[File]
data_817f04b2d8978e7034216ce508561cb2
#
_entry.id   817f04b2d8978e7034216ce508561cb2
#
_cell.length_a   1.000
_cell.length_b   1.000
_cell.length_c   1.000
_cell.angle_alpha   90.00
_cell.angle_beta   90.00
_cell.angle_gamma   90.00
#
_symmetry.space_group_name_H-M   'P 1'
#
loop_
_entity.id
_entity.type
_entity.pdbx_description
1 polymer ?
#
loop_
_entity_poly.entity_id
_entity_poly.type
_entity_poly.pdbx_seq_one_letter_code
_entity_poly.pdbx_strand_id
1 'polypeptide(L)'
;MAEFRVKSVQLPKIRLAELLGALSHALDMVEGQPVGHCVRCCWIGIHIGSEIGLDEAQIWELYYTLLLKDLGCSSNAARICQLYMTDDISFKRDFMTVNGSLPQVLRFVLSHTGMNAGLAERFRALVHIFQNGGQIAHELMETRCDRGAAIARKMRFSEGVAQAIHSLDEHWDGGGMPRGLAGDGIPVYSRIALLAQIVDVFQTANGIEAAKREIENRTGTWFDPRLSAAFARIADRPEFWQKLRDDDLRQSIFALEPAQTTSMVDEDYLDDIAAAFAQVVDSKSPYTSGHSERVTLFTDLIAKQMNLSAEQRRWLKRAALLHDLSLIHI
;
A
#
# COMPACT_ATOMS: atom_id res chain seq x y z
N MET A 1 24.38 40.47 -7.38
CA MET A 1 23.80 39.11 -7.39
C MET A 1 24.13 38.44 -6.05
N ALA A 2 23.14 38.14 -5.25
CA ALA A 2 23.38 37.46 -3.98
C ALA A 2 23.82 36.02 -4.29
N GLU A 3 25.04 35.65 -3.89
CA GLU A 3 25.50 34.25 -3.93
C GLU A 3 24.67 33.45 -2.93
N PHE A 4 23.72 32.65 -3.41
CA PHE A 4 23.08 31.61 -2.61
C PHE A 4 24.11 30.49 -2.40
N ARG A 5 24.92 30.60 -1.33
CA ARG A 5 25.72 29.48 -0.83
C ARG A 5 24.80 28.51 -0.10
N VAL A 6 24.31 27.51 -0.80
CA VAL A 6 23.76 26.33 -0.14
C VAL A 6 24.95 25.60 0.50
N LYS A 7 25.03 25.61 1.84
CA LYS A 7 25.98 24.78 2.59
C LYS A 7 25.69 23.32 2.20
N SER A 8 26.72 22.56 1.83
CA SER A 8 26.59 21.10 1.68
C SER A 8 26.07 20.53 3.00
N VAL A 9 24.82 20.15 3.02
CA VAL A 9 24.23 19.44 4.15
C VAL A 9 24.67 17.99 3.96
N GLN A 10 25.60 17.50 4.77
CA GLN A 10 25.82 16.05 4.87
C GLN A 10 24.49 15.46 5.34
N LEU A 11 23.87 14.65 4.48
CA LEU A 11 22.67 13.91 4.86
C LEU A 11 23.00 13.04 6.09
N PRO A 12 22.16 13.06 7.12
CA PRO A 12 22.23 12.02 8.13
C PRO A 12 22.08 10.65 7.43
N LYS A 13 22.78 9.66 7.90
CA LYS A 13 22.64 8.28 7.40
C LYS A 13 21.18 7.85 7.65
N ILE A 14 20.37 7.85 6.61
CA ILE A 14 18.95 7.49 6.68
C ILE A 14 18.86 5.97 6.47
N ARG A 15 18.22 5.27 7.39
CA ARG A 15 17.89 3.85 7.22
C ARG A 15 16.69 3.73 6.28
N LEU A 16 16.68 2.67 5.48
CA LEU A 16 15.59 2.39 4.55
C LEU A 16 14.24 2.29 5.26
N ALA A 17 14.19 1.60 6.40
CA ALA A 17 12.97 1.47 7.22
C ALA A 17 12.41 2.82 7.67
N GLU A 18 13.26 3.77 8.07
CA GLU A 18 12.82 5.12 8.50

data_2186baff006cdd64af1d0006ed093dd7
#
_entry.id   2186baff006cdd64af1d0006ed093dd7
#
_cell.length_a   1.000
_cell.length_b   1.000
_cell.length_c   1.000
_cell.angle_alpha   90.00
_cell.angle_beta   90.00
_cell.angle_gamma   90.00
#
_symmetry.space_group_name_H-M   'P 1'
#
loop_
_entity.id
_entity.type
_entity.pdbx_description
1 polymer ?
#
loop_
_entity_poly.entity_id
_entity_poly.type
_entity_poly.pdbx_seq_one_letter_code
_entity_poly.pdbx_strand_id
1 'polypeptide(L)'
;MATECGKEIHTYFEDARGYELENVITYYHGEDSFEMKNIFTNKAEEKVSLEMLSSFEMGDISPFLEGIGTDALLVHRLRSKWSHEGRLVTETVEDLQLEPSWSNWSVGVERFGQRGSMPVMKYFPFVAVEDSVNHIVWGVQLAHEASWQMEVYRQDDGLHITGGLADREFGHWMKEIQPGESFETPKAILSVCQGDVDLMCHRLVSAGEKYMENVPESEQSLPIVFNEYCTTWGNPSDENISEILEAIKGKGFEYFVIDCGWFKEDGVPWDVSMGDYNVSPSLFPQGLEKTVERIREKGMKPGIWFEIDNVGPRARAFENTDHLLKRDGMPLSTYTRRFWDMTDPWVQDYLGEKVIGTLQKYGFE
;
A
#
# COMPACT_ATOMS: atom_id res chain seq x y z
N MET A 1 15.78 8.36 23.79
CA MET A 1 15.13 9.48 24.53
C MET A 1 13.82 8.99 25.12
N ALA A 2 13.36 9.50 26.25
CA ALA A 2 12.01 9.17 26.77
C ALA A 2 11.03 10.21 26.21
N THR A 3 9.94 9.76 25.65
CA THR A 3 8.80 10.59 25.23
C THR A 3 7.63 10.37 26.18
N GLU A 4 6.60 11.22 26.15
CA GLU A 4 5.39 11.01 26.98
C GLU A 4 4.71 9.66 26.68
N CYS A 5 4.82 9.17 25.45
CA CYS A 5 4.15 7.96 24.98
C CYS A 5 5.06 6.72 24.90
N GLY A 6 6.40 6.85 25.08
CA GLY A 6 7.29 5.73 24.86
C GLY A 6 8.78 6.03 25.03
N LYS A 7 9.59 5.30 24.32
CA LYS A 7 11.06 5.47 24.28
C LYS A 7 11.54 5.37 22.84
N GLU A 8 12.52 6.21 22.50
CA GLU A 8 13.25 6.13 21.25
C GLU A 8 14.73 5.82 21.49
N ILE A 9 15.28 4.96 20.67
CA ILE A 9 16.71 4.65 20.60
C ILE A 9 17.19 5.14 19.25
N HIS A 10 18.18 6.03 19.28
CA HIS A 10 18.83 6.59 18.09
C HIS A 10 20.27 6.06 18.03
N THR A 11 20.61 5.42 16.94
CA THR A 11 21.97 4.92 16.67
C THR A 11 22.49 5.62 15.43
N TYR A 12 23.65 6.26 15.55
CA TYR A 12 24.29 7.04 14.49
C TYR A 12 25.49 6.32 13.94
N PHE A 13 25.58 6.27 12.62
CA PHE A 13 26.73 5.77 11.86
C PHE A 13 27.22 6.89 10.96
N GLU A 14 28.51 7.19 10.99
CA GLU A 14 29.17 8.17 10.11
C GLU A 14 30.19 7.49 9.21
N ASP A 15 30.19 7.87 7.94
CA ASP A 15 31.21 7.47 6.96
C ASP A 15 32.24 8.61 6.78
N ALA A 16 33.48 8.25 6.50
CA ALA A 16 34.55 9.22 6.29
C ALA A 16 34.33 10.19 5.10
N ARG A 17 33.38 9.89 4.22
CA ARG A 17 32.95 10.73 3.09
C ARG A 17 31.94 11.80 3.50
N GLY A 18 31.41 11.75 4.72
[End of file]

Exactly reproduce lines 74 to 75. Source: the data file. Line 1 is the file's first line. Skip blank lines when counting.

CA ARG A 15 17.89 3.85 7.22
C ARG A 15 16.69 3.73 6.28